Appalachian Dialect Heritage

Speak like an Appalachian

Appalachian Vocabulary Test 39

Native Appalachians have a distinct accent.

Many of the words used in the Appalachian culture are brought over with the folks who settled the region from Scotland, Ireland, England, and Germany.

In college I took an Appalachian Course where dialect was a huge portion of the class. My teacher discussed how in Appalachia we often leave off letters of words such as: fightin (fighting), sittin (sitting), or tater (potato). Other times we add letters: askt (ask), warsh (wash), or followered (followed). Then there are the words that we just totally change: larn (learn), mar (mire), ort (ought), holler (hollow), winder (window), fare (fire) and many others.

While I was taking this class, I recall thinking “Well I’m a native Appalachian, but thank goodness I don’t use those words”. HA! I did, and do use those words. Near the end of the class we had to do a project on a part of Appalachia. My brother, Paul, convinced me to do it on the brother duet style of singing, highlighting The Louvin Brothers.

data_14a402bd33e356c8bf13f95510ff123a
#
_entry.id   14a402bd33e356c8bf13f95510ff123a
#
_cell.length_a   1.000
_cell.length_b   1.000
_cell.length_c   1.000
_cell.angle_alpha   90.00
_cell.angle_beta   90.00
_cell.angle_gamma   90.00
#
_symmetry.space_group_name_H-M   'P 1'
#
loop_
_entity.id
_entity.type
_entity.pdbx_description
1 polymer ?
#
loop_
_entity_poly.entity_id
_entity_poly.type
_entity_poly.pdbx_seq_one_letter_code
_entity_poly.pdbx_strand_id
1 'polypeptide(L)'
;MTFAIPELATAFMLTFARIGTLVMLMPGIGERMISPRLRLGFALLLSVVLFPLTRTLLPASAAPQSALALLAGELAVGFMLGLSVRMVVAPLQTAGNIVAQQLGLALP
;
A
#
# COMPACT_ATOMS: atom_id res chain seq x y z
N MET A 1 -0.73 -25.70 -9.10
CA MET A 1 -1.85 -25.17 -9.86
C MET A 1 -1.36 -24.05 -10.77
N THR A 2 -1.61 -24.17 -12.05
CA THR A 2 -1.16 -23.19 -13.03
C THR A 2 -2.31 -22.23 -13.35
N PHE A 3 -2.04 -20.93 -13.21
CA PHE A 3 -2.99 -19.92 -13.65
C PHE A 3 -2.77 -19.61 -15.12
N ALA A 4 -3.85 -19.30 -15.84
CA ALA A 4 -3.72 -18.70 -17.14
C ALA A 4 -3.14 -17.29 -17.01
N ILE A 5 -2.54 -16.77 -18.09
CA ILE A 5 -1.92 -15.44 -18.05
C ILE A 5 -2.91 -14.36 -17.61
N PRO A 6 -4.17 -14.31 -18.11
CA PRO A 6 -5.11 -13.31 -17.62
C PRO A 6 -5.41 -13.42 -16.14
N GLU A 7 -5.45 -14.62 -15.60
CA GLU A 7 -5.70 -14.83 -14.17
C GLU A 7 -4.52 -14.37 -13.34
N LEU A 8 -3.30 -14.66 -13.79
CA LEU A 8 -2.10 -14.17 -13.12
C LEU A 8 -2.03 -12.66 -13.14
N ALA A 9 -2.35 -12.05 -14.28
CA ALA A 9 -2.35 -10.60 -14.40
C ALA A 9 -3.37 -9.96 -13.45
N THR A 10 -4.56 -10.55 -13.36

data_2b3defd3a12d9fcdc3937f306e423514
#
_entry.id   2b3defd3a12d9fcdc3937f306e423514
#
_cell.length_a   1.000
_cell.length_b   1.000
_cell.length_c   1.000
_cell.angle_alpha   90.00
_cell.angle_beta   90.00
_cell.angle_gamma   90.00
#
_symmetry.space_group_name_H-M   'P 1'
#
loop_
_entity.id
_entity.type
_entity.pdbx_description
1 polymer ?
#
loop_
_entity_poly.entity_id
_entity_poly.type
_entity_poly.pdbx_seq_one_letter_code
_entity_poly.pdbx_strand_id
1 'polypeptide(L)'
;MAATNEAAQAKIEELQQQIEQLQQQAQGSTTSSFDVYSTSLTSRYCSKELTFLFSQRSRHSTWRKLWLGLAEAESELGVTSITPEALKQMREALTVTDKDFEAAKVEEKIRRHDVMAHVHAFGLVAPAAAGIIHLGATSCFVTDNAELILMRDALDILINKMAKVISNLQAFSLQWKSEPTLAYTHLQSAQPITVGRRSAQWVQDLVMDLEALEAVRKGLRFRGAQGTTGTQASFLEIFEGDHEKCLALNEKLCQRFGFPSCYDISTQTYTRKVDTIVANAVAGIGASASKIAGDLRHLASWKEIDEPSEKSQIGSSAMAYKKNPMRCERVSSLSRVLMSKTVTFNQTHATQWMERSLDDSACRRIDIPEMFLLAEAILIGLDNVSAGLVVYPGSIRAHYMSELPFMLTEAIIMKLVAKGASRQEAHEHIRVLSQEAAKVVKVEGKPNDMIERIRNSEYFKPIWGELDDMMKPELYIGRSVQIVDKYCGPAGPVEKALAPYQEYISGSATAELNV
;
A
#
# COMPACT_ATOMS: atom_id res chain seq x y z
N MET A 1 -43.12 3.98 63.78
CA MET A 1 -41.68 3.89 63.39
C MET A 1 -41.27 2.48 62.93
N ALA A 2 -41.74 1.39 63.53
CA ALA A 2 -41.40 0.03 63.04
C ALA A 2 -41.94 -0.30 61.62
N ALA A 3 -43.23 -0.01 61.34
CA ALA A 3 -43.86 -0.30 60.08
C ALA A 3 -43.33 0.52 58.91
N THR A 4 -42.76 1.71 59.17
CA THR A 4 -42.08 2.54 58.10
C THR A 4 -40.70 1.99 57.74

This was at the time the first big bulky camcorders were beginning to be common. We borrowed one and proceeded with the project. Once it was finished and I watched it for the first time, I was horrified! I sounded like a hillbilly! Who knew I was in the habit of saying “de” for “the”? Do you know how many times I used the word “the” in that project? So I discovered, and accepted I have an Appalachian Accent and use some of the same words discussed in class and I’m happy to say I’m very proud of my accent today.